Proposed Navajo Nation coal-fired power plant dealt setback by feds

Opponents of coal-fired power plants around the country were buoyed by a decision Friday to send the proposed 1,500-megawatt Desert Rock facility near Shiprock, N.M., back to the Environmental Protection Agency for a new air-pollution permit, according to the Durango Herald.

The paper Saturday reported the EPA originally issued a permit in 2008, but this spring – under a new administration – appealed to the Environmental Appeals Board for permission to rescind the permit. That permission was granted Friday.

“People are going to be combing through this order and thinking long and hard about what it might mean for any new power plants that might be proposed,” Earthjustice lawyer Janette Brimmer told the Herald. “I think this just indicates a new day for these power plants.”

The Shiprock plant was proposed by Sithe Global and Diné Power Authority, which is owned by the Navajo Nation. “Desert Rock is a way to shake the Navajo Nation out of the economic malaise it’s been in,” Navajo Nation spokesman George Hardeen said. “This is yet another delay that will hold the Navajo people back.”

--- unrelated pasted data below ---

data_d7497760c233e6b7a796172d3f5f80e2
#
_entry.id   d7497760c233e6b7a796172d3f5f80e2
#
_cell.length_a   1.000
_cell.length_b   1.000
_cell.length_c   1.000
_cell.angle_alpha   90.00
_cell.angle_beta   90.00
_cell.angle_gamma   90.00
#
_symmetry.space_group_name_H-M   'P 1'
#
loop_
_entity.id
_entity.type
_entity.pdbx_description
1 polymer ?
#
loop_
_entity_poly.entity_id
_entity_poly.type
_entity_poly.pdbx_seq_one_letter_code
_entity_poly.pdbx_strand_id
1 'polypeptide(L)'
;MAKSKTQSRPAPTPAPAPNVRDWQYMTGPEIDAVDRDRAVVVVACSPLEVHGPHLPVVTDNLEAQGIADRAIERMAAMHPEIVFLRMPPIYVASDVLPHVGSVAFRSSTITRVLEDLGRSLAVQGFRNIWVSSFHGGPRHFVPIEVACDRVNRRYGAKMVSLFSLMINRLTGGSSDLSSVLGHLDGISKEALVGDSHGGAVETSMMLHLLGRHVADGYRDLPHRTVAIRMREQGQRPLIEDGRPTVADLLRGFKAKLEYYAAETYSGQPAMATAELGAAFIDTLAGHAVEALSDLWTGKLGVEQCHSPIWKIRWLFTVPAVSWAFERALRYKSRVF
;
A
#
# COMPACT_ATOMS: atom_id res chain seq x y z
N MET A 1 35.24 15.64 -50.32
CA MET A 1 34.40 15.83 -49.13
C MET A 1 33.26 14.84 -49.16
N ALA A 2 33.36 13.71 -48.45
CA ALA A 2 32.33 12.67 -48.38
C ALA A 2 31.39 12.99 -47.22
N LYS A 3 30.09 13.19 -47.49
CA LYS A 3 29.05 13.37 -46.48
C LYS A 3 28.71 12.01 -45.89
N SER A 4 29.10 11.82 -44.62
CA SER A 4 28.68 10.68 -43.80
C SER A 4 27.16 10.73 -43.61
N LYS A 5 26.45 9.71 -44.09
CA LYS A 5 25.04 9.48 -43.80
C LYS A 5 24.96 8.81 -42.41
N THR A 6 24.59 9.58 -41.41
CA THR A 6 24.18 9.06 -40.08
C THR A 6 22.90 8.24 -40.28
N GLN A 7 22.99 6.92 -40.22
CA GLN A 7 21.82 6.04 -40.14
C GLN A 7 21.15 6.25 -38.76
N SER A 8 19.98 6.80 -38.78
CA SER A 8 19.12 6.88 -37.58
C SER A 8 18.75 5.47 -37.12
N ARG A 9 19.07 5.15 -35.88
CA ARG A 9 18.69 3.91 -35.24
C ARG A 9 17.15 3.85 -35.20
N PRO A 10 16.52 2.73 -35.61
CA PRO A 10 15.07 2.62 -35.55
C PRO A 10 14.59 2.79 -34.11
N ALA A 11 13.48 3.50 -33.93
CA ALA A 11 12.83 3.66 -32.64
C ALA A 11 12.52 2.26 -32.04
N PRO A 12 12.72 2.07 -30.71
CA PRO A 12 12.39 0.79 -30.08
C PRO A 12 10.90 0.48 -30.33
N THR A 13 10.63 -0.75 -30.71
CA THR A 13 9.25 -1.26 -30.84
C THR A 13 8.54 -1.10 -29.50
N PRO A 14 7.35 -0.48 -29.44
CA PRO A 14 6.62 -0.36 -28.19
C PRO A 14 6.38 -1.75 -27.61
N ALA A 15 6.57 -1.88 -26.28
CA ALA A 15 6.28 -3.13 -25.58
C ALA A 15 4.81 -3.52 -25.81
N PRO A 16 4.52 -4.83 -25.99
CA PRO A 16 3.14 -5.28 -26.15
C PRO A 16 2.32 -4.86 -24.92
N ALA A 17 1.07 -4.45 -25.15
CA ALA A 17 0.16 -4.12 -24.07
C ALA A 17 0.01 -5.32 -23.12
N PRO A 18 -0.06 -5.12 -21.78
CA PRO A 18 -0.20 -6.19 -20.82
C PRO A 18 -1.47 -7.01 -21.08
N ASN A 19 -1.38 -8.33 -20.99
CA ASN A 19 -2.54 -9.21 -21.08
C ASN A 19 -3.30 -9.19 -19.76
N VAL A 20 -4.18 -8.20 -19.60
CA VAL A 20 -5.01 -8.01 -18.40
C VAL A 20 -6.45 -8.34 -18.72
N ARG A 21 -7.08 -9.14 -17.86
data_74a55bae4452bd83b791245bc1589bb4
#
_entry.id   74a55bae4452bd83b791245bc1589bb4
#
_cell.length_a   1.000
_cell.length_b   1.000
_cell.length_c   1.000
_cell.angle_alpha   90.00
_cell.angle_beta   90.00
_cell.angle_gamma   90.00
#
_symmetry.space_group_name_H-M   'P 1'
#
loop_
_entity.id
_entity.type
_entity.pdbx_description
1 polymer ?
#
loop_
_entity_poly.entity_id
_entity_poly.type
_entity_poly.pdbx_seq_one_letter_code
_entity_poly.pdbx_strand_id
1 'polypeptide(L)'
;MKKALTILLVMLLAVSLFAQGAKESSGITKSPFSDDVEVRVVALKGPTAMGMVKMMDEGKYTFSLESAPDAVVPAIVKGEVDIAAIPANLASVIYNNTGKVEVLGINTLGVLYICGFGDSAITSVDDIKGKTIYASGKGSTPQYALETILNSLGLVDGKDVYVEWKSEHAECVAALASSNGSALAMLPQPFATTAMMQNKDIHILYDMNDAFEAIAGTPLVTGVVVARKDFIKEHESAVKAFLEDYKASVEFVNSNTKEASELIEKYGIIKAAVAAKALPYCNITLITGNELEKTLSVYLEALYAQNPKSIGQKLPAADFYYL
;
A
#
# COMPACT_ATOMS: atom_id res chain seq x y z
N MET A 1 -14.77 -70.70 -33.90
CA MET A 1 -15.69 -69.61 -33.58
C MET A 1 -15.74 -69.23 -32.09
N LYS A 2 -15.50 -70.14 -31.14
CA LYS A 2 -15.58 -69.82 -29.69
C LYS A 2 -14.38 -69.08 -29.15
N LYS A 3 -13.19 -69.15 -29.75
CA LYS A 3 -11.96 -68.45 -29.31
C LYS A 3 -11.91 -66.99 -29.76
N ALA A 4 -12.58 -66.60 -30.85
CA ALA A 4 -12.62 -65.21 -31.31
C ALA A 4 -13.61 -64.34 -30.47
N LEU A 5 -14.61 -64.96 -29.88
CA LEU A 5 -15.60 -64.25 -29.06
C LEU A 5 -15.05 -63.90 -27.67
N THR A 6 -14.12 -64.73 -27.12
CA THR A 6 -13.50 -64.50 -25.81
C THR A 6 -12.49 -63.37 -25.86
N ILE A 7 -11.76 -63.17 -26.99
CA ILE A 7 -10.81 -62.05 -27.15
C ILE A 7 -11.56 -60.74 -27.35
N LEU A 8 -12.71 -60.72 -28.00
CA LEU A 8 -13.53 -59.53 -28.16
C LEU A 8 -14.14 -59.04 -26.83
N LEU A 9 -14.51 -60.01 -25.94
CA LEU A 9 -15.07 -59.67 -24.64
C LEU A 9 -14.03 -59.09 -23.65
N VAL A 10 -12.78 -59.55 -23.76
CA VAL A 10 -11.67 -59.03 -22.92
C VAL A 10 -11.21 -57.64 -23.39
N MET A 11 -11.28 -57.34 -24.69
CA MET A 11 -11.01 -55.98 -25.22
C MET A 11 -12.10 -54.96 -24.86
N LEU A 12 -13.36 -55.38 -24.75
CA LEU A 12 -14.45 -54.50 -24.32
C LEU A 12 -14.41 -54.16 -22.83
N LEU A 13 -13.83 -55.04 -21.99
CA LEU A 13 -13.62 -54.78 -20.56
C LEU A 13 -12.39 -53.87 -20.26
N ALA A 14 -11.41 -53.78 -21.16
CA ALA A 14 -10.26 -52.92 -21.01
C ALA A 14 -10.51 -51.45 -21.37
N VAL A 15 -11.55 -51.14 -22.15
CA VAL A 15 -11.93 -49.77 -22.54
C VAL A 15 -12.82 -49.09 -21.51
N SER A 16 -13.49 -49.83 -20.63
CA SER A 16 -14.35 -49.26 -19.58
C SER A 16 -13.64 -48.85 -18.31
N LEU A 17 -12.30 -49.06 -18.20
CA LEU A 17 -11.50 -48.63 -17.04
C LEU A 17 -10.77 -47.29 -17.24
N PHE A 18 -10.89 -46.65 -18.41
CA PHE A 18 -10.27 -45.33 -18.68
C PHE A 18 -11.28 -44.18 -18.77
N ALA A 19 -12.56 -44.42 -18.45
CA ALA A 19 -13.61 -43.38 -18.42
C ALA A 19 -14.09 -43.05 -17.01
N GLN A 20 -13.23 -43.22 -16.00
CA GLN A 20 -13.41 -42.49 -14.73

The appeals board told the EPA it should have considered a redesign of Desert Rock as a cleaner-burning power plant called an Integrated Gasification Combined Cycle, which captures carbon dioxide before it’s released into the atmosphere.

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About the Author

David O. Williams

David O. Williams is an award-winning reporter who has covered energy,
environmental and political issues for the Colorado Independent since
2008, delivering impact journalism on a wide range of topics. A former
editor for the Vail Daily and Vail Trail, Williams’ work also has
appeared in numerous publications since 1988, including the New York
Times, Chicago Tribune and Denver Post. He appears periodically as a
guest on Rocky Mountain PBS and David Sirota’s show on 760 AM in
Denver. Williams is the founder, part owner and editor of Real Vail
and Real Aspen.

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